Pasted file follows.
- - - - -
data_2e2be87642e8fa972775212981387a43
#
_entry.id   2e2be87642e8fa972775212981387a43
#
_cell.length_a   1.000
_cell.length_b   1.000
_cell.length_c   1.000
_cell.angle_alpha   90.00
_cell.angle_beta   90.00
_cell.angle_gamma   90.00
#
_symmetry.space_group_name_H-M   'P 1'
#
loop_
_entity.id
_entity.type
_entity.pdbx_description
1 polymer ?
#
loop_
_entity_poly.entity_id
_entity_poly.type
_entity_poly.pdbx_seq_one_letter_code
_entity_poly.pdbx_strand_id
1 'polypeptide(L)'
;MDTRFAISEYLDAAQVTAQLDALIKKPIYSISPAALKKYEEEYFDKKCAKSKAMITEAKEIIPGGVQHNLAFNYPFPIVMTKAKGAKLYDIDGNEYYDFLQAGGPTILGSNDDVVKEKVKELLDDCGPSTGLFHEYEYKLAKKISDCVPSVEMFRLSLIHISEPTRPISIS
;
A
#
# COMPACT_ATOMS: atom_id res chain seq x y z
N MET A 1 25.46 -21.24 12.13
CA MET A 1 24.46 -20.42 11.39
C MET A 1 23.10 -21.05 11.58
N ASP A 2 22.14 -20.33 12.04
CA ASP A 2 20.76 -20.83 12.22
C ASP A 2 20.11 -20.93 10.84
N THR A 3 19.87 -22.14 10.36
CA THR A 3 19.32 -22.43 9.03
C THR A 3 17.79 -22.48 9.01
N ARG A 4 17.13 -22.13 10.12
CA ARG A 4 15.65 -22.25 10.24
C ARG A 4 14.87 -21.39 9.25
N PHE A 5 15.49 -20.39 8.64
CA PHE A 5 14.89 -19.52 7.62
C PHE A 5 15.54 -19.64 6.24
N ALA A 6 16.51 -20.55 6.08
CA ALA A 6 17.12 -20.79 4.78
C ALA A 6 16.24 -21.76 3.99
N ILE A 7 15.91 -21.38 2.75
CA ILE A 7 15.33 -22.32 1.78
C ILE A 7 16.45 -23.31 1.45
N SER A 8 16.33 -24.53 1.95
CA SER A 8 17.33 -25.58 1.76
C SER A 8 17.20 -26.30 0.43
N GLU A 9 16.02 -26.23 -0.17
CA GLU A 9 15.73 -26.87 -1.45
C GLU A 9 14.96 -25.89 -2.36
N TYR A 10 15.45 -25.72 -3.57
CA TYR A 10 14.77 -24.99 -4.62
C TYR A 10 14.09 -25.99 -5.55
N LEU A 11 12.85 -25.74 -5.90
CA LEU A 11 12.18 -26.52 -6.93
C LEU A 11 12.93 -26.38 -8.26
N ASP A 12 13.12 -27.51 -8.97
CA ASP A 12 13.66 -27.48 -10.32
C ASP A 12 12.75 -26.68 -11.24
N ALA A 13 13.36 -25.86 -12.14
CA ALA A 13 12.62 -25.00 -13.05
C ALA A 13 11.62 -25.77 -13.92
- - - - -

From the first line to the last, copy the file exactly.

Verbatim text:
data_2e2be87642e8fa972775212981387a43
#
_entry.id   2e2be87642e8fa972775212981387a43
#
_cell.length_a   1.000
_cell.length_b   1.000
_cell.length_c   1.000
_cell.angle_alpha   90.00
_cell.angle_beta   90.00
_cell.angle_gamma   90.00
#
_symmetry.space_group_name_H-M   'P 1'
#
loop_
_entity.id
_entity.type
_entity.pdbx_description
1 polymer ?
#
loop_
_entity_poly.entity_id
_entity_poly.type
_entity_poly.pdbx_seq_one_letter_code
_entity_poly.pdbx_strand_id
1 'polypeptide(L)'
;MDTRFAISEYLDAAQVTAQLDALIKKPIYSISPAALKKYEEEYFDKKCAKSKAMITEAKEIIPGGVQHNLAFNYPFPIVMTKAKGAKLYDIDGNEYYDFLQAGGPTILGSNDDVVKEKVKELLDDCGPSTGLFHEYEYKLAKKISDCVPSVEMFRLSLIHISEPTRPISIS
;
A
#
# COMPACT_ATOMS: atom_id res chain seq x y z
N MET A 1 25.46 -21.24 12.13
CA MET A 1 24.46 -20.42 11.39
C MET A 1 23.10 -21.05 11.58
N ASP A 2 22.14 -20.33 12.04
CA ASP A 2 20.76 -20.83 12.22
C ASP A 2 20.11 -20.93 10.84
N THR A 3 19.87 -22.14 10.36
CA THR A 3 19.32 -22.43 9.03
C THR A 3 17.79 -22.48 9.01
N ARG A 4 17.13 -22.13 10.12
CA ARG A 4 15.65 -22.25 10.24
C ARG A 4 14.87 -21.39 9.25
N PHE A 5 15.49 -20.39 8.64
CA PHE A 5 14.89 -19.52 7.62
C PHE A 5 15.54 -19.64 6.24
N ALA A 6 16.51 -20.55 6.08
CA ALA A 6 17.12 -20.79 4.78
C ALA A 6 16.24 -21.76 3.99
N ILE A 7 15.91 -21.38 2.75
CA ILE A 7 15.33 -22.32 1.78
C ILE A 7 16.45 -23.31 1.45
N SER A 8 16.33 -24.53 1.95
CA SER A 8 17.33 -25.58 1.76
C SER A 8 17.20 -26.30 0.43
N GLU A 9 16.02 -26.23 -0.17
CA GLU A 9 15.73 -26.87 -1.45
C GLU A 9 14.96 -25.89 -2.36
N TYR A 10 15.45 -25.72 -3.57
CA TYR A 10 14.77 -24.99 -4.62
C TYR A 10 14.09 -25.99 -5.55
N LEU A 11 12.85 -25.74 -5.90
CA LEU A 11 12.18 -26.52 -6.93
C LEU A 11 12.93 -26.38 -8.26
N ASP A 12 13.12 -27.51 -8.97
CA ASP A 12 13.66 -27.48 -10.32
C ASP A 12 12.75 -26.68 -11.24
N ALA A 13 13.36 -25.86 -12.14
CA ALA A 13 12.62 -25.00 -13.05
C ALA A 13 11.62 -25.77 -13.92